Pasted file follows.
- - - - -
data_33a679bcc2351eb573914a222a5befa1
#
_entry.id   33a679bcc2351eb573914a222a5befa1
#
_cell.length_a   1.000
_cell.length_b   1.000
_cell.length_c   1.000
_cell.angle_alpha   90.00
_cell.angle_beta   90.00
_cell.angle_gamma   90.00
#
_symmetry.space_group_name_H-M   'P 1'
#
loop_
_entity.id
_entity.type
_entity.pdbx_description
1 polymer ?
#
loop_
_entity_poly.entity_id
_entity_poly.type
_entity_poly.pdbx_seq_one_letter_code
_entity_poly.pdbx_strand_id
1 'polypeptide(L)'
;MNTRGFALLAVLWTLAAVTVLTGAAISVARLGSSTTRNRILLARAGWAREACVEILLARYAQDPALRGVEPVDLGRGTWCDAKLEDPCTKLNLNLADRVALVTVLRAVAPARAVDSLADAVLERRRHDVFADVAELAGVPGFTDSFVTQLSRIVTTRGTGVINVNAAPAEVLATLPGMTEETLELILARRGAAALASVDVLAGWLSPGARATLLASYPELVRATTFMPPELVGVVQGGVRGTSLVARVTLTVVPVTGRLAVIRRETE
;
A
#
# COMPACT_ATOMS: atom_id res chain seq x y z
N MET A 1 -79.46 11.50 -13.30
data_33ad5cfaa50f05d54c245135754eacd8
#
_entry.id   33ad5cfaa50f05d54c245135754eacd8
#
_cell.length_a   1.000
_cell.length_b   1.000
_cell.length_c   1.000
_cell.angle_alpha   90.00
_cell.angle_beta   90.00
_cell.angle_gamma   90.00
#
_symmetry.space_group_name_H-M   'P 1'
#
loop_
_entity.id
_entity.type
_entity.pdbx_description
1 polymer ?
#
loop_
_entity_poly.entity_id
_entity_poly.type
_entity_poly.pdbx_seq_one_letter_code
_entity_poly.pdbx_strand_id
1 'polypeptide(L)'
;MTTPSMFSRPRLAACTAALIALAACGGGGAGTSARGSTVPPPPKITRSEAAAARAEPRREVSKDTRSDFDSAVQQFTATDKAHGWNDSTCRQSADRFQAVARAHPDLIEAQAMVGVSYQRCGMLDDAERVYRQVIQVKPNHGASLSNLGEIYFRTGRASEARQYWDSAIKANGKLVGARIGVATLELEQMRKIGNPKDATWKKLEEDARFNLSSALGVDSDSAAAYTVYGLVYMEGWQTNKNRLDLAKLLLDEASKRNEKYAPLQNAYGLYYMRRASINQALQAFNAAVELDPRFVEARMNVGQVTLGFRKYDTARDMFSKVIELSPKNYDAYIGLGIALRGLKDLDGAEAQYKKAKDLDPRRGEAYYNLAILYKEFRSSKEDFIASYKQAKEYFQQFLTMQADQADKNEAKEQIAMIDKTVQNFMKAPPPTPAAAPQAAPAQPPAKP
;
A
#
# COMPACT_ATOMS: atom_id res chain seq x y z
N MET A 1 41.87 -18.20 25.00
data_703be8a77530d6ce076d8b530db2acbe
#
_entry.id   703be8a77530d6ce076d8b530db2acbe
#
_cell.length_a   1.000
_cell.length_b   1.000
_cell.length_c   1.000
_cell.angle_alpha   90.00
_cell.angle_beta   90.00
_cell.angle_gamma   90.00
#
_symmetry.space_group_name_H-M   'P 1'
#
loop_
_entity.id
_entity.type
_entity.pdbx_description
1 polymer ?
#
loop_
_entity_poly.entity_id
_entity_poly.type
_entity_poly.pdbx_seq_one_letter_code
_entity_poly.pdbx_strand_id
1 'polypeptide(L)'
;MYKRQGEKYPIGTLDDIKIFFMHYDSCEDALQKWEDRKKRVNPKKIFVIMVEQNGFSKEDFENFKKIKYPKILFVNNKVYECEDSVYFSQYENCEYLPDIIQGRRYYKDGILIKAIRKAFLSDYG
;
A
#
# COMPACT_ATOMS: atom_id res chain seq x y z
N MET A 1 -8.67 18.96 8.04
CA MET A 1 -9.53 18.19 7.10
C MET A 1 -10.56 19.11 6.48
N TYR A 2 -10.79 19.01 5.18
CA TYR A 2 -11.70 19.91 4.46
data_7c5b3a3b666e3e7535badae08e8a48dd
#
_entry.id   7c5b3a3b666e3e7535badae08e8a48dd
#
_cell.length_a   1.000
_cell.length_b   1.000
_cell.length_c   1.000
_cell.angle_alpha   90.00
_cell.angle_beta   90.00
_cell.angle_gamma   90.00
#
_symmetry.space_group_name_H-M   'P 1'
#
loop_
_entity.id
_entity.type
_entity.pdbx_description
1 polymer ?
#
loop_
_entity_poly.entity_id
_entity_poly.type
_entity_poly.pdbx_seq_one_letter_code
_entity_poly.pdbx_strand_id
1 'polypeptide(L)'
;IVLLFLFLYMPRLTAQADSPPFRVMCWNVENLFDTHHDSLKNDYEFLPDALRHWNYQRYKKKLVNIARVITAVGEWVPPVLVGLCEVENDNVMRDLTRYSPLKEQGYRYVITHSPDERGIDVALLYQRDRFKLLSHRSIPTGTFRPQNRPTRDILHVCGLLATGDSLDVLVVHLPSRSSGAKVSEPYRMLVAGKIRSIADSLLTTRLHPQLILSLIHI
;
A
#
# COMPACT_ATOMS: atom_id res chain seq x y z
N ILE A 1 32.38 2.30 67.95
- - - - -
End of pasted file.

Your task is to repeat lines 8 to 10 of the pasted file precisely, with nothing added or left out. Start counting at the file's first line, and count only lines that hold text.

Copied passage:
_cell.angle_alpha   90.00
_cell.angle_beta   90.00
_cell.angle_gamma   90.00